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  1. 0 9 Receivables

  2. 0 9-1 Classification of Receivables The term receivables includes all money claims against other entities, including people, business firms, and other organizations.

  3. 0 9-1 Accounts Receivable Accounts receivable are normally expected to be collected within a relatively short period, such as 30 or 60 days.

  4. 0 9-1 Notes Receivable Notes receivable are amounts that customers owe for which a formal, written instrument of credit has been issued.

  5. 0 9-1 Other Receivables Other receivables expected to be collected within one year are classified as current assets. If collection is expected beyond one year, these receivables are classified as noncurrent assets and reported under the caption Investments.

  6. 0 9-2 Companies often sell their receivables to other companies. This transaction is called factoring the receivables, and the buyer of the receivables is called a factor.

  7. 0 9-2 Uncollectible Receivables There are two methods of accounting for receivables that appear to be uncollectible: the direct write offmethod and the allowance method.

  8. 0 9-2 The direct write offmethod records bad debt expense only when an account is judged to be worthless. The allowance method records bad debt expense by estimating uncollectible accounts at the end of the accounting period.

  9. 0 9-3 Direct Write-Off Method On May 10, a $4,200 accounts receivable from D. L. Ross has been determined to be uncollectible. May 10 Bad Debt Expense 4 200 00 Accounts Receivable—D. L. Ross 4 200 00 15

  10. 0 9-3 The amount written off is later collected on November 21. Nov. 21 Accounts Receivable—D. L. Ross 4 200 00 Bad Debt Expense 4 200 00 21 Cash 4 200 00 Accounts Receivable—D. L. Ross 4 200 00 16

  11. Example Exercise 9-1 0 9-3 Journalize the following transactions using the direct write-off method of accounting for uncollectible receivables. July 9 Received $1,200 from Jay Burke and wrote off the remainder owed of $3,900 as uncollectible. Oct. 11 Reinstated the account of Jay Burke and received $3,900 cash in full payment. 17

  12. 0 9-4 Allowance Method On December 31, ExTone Company estimates that a total of $40,000 of the $1,000,000 balance in her company’s Accounts Receivable will eventually be uncollectible. Dec. 31 Bad Debt Expense 40 000 00 Allowance for Doubtful Accounts 40 000 00 Uncollectible accounts estimate. 20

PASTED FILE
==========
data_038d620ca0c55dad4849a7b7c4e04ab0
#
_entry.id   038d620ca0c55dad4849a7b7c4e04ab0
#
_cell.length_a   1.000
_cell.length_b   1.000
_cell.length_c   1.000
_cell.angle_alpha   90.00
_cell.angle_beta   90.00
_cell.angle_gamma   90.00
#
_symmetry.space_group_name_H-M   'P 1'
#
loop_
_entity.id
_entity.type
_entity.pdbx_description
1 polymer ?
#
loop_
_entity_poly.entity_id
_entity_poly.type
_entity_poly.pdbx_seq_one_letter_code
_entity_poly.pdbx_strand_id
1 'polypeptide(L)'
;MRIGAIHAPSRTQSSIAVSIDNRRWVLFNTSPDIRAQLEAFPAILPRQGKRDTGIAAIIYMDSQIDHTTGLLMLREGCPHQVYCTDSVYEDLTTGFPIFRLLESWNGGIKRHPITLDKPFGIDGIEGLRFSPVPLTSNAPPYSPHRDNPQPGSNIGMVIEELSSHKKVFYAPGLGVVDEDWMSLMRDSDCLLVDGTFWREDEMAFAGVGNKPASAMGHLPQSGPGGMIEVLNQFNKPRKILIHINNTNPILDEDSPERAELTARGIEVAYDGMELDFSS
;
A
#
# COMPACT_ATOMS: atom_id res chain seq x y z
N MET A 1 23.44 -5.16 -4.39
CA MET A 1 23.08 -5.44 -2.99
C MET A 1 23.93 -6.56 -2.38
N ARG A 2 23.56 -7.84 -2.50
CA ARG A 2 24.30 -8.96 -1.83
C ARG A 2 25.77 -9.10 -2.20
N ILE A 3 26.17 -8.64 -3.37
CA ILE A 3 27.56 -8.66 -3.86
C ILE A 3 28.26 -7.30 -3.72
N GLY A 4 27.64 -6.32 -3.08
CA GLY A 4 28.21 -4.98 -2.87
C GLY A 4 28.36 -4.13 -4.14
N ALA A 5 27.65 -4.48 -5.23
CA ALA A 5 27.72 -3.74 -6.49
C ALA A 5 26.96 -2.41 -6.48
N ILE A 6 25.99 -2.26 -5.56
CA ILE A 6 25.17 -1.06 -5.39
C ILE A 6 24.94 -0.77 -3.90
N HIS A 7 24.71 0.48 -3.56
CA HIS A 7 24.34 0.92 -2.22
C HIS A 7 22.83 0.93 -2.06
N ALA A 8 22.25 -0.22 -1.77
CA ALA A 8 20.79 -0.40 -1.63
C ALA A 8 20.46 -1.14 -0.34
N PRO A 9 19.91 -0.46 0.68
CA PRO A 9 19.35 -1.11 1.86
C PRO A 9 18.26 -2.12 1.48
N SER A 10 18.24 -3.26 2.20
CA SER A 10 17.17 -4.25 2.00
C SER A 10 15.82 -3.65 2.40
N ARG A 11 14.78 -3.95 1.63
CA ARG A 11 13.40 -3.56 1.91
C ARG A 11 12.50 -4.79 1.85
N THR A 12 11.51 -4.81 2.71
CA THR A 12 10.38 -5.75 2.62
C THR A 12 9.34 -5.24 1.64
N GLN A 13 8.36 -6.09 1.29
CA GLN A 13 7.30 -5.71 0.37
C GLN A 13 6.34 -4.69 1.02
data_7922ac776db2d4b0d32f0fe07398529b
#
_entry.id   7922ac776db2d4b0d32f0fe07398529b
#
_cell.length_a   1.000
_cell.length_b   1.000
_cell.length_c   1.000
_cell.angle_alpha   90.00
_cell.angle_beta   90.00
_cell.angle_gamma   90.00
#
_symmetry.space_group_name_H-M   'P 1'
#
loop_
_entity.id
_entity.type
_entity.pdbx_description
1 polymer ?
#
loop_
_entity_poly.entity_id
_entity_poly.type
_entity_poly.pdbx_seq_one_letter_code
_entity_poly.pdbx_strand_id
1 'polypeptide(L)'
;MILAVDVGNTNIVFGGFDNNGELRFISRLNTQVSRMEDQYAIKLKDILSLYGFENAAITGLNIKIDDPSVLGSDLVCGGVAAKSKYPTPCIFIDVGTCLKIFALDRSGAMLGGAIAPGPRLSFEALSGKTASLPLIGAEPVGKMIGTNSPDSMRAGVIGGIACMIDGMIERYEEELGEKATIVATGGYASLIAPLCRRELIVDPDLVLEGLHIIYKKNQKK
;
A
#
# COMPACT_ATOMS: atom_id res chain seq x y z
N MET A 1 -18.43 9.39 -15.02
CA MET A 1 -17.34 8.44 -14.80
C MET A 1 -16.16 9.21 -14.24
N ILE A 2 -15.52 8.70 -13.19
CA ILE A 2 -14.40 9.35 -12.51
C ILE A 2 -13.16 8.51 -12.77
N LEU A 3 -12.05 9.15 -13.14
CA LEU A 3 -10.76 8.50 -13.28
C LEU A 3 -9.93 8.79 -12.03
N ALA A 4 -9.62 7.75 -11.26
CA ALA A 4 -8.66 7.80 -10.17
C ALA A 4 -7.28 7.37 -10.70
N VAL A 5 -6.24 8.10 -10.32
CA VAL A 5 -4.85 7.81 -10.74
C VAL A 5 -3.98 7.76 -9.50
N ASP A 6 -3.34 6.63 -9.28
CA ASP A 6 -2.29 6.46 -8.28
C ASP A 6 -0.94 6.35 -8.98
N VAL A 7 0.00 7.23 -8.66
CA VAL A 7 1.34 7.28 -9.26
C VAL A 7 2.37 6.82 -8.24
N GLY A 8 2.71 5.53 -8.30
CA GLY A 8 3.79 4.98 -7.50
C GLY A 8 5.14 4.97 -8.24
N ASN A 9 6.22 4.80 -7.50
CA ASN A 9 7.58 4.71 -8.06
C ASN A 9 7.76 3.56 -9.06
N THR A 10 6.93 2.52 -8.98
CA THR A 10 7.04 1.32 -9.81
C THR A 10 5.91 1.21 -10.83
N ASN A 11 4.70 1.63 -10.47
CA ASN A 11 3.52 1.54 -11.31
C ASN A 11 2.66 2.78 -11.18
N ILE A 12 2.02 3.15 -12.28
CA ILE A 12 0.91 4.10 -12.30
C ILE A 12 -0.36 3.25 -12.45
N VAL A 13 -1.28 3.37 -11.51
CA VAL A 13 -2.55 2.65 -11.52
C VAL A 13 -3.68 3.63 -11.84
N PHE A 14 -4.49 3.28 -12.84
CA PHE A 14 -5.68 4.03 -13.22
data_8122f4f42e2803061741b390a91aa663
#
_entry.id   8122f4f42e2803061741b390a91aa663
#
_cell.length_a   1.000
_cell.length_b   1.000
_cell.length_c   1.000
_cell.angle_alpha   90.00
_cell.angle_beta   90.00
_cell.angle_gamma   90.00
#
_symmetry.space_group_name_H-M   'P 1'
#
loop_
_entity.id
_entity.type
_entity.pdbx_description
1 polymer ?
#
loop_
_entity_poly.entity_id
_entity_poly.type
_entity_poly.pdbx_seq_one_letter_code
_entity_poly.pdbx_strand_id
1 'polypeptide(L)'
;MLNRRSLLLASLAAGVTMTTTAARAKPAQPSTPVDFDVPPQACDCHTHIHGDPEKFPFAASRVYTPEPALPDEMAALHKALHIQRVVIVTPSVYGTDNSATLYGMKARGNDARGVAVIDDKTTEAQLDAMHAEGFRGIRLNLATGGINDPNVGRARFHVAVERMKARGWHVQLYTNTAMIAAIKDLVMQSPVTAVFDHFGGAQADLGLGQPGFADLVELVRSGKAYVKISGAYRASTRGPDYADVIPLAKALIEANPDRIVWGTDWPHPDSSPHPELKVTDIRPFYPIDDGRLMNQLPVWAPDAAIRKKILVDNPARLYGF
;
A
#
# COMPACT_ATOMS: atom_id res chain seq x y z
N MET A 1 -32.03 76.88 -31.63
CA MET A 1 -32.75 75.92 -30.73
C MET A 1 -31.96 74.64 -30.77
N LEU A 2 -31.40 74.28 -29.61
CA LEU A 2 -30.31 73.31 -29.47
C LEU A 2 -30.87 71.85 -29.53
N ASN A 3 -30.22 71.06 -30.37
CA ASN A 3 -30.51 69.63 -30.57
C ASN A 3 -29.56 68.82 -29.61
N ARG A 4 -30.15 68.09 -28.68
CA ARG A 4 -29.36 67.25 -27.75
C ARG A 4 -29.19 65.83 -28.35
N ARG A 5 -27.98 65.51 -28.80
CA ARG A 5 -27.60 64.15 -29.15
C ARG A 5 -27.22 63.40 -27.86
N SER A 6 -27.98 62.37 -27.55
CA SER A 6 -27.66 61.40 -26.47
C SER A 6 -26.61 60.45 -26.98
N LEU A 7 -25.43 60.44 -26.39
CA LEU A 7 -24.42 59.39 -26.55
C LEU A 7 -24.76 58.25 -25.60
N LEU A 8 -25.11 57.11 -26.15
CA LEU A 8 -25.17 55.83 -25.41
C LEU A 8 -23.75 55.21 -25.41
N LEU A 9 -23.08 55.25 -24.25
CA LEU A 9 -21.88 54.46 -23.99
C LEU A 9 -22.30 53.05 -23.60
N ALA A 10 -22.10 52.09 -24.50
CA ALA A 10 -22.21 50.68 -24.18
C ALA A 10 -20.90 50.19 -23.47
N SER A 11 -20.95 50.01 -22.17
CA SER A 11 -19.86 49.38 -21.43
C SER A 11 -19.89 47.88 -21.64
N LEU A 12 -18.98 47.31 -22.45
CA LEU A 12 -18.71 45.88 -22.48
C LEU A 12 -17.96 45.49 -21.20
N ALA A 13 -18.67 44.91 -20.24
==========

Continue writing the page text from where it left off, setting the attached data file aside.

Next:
13. 0 9-4 Net Realizable Value The net amount that is expected to be collected, $960,000 ($1,000,000 – $40,000), is called the net realizable value (NRV). The adjusting entry reduces receivables to the NRV and matches uncollectible expenses with revenues.

  14. 0 9-4 On January 21, John Parker’s account totaling $6,000 is written off because it is uncollectible. Jan. 21 Allowance for Doubtful Accounts 6 000 00 Accounts Receivable—John Parker 6 000 00 To write off the uncollectible account. 22

  15. 0 9-4 During 2008, ExTone Company writes off $36,750 of uncollectible accounts, including the $6,000 account of John Parker. After posting all entries to write-off uncollectible amounts, the Allowance for Doubtful Accounts will have a credit balance of $3,250 ($40,000 – $36,750).

  16. 0 9-4 ALLOWANCE FOR DOUBTFUL ACCOUNTS { Jan. 1, 2008 Bal. 40,000 Total accounts written off $36,750 Jan. 21 6,000 Feb. 2 3,900 “ “ “ “ Dec. 31 Unadjusted bal 3,250 25

  17. 0 9-4 If ExTone Company had written off $44,100 in accounts receivable during 2008, the Allowance for Doubtful Accounts would have a debit balance of $4,100.

  18. 0 9-4 ALLOWANCE FOR DOUBTFUL ACCOUNTS { Jan. 1, 2008 Bal. 40,000 Total accounts written off $44,100 Jan. 21 6,000 Feb. 2 3,900 “ “ “ “ Dec. 31 Unadjusted bal 4,100 27

  19. 0 9-4 Collecting a Written-Off Account Nancy Smith’s account of $5,000 which was written off on April 2 is later collected on June 10. Two entries are needed: one to reinstate Nancy Smith’s account and a second to record receipt of the cash.

  20. 0 9-4 Entry 1: Reinstate the account. June 10 Accounts Receivable—Nancy Smith 5 000 00 Allowance for Doubtful Accounts 5 000 00 To reinstate the account written off on Jan. 21. 29